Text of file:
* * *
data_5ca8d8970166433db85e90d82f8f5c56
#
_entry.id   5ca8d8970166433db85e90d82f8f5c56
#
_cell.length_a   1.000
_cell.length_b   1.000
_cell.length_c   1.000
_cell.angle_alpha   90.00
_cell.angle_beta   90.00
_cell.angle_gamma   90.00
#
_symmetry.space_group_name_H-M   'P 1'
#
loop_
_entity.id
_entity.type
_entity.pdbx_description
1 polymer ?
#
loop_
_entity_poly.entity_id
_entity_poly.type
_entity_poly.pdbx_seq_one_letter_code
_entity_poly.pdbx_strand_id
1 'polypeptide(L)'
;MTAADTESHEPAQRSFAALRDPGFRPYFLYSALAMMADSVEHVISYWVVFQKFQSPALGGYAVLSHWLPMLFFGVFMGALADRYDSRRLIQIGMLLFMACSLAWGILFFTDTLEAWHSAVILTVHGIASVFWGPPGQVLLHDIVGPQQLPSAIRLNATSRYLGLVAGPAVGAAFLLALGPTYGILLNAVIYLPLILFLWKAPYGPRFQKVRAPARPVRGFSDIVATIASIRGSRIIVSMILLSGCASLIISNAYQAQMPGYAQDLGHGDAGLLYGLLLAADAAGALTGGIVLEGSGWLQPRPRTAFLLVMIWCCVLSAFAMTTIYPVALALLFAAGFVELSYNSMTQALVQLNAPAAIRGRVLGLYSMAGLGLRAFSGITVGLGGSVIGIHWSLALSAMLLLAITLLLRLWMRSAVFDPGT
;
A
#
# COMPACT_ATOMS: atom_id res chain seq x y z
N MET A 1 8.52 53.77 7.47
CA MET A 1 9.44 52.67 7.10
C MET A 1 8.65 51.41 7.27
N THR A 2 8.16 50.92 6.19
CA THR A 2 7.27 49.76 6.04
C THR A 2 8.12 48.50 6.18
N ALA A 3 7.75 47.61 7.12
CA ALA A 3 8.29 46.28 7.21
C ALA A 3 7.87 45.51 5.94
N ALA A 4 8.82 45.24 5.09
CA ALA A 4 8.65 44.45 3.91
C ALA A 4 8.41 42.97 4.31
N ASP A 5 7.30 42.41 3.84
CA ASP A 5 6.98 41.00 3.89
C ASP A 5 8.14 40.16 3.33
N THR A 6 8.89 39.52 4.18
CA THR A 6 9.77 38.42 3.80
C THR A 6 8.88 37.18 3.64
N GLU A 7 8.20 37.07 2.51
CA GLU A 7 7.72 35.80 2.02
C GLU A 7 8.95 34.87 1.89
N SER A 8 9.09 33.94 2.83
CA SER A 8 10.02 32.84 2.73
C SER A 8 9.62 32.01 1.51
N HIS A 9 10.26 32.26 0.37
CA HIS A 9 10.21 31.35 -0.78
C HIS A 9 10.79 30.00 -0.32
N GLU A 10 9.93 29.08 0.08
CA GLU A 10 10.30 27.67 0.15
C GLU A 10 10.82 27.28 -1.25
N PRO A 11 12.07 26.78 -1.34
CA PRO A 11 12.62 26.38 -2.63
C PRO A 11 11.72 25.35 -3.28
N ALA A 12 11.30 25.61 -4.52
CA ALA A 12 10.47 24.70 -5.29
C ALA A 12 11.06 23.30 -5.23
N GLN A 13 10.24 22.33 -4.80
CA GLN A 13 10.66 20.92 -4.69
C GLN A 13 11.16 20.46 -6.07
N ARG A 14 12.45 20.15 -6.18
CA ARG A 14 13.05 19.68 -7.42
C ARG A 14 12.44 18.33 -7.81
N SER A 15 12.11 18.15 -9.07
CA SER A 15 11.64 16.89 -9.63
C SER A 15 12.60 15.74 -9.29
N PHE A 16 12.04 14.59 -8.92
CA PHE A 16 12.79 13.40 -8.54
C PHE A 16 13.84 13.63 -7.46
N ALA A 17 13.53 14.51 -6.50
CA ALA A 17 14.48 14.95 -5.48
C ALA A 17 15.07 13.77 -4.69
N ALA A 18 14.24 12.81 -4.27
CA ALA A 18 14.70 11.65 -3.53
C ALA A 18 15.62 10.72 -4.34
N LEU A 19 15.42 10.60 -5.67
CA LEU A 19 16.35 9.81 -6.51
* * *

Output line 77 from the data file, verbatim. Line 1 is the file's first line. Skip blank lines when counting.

CA PHE A 16 12.79 13.40 -8.54